William Reichard is the author of four collections of poetry, most recently Sin Eater (Mid-List Press, 2010) and the editor of the anthology American Tensions: Literature of Identity and the Search for Social Justice (New Village Press, 2011). He lives in Saint Paul, MN.
A Trip Down Market Street
April 1906 / March 1987
The Miles Brothers mount a camera
to the front of a cable car. The water
on the street tells us this is spring.
Everyone wears a proper hat.
The newsboys are astounded by
the contraption. They run in circles
around the car as it turns at the end
of the line. The tarp flap that covers
the back of a horse-drawn wagon
lifts and a small boy looks directly
at the lens, then returns to his canvas
covered dark. In a few days, these buildings
will fall and burn. These people will be ghosts.
The first time I saw San Francisco, it was
already a city of spirits. 1987. The age of AIDS.
Men on the streets were thin, aged decades
in a month, had fierce eyes that burned.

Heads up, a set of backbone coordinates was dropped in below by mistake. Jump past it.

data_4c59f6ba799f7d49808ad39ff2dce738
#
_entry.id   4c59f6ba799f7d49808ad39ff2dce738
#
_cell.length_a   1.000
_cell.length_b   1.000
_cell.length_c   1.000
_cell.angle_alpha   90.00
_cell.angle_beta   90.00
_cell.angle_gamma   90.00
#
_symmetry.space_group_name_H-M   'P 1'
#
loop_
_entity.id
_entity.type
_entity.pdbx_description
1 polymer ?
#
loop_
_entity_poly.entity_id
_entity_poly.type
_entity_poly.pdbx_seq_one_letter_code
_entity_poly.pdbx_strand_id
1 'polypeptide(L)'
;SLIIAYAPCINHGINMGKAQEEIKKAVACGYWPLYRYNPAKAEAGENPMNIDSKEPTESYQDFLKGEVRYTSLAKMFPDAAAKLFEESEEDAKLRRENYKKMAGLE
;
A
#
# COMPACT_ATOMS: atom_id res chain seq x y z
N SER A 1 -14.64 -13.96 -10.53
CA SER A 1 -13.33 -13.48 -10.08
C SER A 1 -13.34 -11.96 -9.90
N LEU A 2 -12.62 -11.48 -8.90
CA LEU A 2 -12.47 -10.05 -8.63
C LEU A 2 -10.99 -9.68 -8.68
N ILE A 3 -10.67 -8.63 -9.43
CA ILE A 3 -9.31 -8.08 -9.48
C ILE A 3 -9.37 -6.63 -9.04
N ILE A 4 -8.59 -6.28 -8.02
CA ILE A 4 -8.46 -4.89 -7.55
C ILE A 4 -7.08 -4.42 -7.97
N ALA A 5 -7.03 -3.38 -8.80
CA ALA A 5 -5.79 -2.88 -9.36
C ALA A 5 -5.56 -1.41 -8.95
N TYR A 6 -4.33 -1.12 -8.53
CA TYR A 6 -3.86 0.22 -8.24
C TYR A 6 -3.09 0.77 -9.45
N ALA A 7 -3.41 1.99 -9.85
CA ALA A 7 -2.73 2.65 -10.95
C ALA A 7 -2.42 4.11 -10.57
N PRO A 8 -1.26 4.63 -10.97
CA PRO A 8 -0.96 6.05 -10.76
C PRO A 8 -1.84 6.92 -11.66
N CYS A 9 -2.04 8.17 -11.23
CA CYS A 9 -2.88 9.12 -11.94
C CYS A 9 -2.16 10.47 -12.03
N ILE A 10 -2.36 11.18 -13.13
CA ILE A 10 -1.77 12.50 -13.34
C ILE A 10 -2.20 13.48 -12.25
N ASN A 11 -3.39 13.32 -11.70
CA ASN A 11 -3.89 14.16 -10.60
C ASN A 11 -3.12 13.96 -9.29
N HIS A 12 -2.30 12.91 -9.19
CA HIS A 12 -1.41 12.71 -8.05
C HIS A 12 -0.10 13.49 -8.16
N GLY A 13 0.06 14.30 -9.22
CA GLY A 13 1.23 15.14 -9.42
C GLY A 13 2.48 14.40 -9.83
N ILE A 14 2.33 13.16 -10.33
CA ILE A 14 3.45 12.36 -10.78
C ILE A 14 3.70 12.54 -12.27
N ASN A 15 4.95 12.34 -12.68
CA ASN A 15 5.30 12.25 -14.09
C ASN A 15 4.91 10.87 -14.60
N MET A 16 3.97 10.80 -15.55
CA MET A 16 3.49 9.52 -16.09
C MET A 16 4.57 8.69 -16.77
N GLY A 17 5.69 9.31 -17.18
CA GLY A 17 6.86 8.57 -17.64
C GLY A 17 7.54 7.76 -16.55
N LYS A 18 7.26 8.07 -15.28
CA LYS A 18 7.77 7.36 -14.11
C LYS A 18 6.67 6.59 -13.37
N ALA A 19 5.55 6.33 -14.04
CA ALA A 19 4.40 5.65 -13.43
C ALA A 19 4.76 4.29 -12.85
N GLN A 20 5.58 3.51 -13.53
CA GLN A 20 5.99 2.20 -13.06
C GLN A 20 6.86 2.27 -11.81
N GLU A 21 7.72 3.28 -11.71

I had never felt so frightened or free.
The streets pulsed with possibility.
None of my friends had yet died, and
all of us were dizzy after the long
Midwestern winters, the stifled lives,
the grim, Germanic façades. What could
any of us do but go wild? This was a city
that seemed to say yes to everything.
There was a wonderment of bodies
with flesh that had never known the cold.
Our hearts thawed. Everywhere, plants
bloomed in the sidewalk cracks.
Rich and Ruth had a lemon tree
in their garden and some days, it was enough
to sit under it, drink in the exquisite scent
of the blossoms. I wore the gentle fog
like a cape. I pulled it around me.
I turned like a dancer and watched it swirl
and grew drunk and dizzy on it.
I walked down Market Street, down Castro,
went to movies and bars and restaurants.
I had a sense this might never end
and that was beautiful enough for me.
The silent film shows a city in love
with itself. Women with wide brimmed hats,
plumes of feathers arising like smoke
into the cool morning air. Autos and wagons
and streetcars passing in a barely ordered
chaos. In between, people walking randomly
across or down the street. In the distance,
the terminal’s tower rising like a steeple
in front of the bay.